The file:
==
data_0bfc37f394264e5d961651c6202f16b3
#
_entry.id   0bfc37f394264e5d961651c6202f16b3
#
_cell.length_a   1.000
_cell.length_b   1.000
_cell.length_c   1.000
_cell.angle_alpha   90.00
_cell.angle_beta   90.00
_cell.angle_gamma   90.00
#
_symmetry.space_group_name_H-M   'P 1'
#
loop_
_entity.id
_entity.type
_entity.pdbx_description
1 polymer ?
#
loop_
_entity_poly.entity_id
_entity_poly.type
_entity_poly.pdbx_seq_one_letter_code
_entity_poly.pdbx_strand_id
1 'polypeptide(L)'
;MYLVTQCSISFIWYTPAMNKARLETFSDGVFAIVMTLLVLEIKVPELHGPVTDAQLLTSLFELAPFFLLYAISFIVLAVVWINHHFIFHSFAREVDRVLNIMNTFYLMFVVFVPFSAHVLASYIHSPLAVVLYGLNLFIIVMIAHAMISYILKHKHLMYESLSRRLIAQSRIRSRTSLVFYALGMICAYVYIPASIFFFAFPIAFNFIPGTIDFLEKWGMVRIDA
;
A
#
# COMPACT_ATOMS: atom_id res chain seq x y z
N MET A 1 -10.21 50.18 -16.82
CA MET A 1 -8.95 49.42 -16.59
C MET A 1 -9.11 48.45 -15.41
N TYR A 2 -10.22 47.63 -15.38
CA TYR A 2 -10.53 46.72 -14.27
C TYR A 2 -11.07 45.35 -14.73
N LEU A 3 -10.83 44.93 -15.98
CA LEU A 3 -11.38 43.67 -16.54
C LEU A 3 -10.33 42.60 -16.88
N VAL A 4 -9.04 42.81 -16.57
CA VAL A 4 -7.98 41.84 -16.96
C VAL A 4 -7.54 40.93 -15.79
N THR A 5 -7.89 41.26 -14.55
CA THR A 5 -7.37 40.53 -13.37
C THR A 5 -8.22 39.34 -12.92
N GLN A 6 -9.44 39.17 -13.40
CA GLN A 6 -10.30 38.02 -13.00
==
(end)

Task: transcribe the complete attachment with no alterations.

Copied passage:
data_0bfc37f394264e5d961651c6202f16b3
#
_entry.id   0bfc37f394264e5d961651c6202f16b3
#
_cell.length_a   1.000
_cell.length_b   1.000
_cell.length_c   1.000
_cell.angle_alpha   90.00
_cell.angle_beta   90.00
_cell.angle_gamma   90.00
#
_symmetry.space_group_name_H-M   'P 1'
#
loop_
_entity.id
_entity.type
_entity.pdbx_description
1 polymer ?
#
loop_
_entity_poly.entity_id
_entity_poly.type
_entity_poly.pdbx_seq_one_letter_code
_entity_poly.pdbx_strand_id
1 'polypeptide(L)'
;MYLVTQCSISFIWYTPAMNKARLETFSDGVFAIVMTLLVLEIKVPELHGPVTDAQLLTSLFELAPFFLLYAISFIVLAVVWINHHFIFHSFAREVDRVLNIMNTFYLMFVVFVPFSAHVLASYIHSPLAVVLYGLNLFIIVMIAHAMISYILKHKHLMYESLSRRLIAQSRIRSRTSLVFYALGMICAYVYIPASIFFFAFPIAFNFIPGTIDFLEKWGMVRIDA
;
A
#
# COMPACT_ATOMS: atom_id res chain seq x y z
N MET A 1 -10.21 50.18 -16.82
CA MET A 1 -8.95 49.42 -16.59
C MET A 1 -9.11 48.45 -15.41
N TYR A 2 -10.22 47.63 -15.38
CA TYR A 2 -10.53 46.72 -14.27
C TYR A 2 -11.07 45.35 -14.73
N LEU A 3 -10.83 44.93 -15.98
CA LEU A 3 -11.38 43.67 -16.54
C LEU A 3 -10.33 42.60 -16.88
N VAL A 4 -9.04 42.81 -16.57
CA VAL A 4 -7.98 41.84 -16.96
C VAL A 4 -7.54 40.93 -15.79
N THR A 5 -7.89 41.26 -14.55
CA THR A 5 -7.37 40.53 -13.37
C THR A 5 -8.22 39.34 -12.92
N GLN A 6 -9.44 39.17 -13.40
CA GLN A 6 -10.30 38.02 -13.00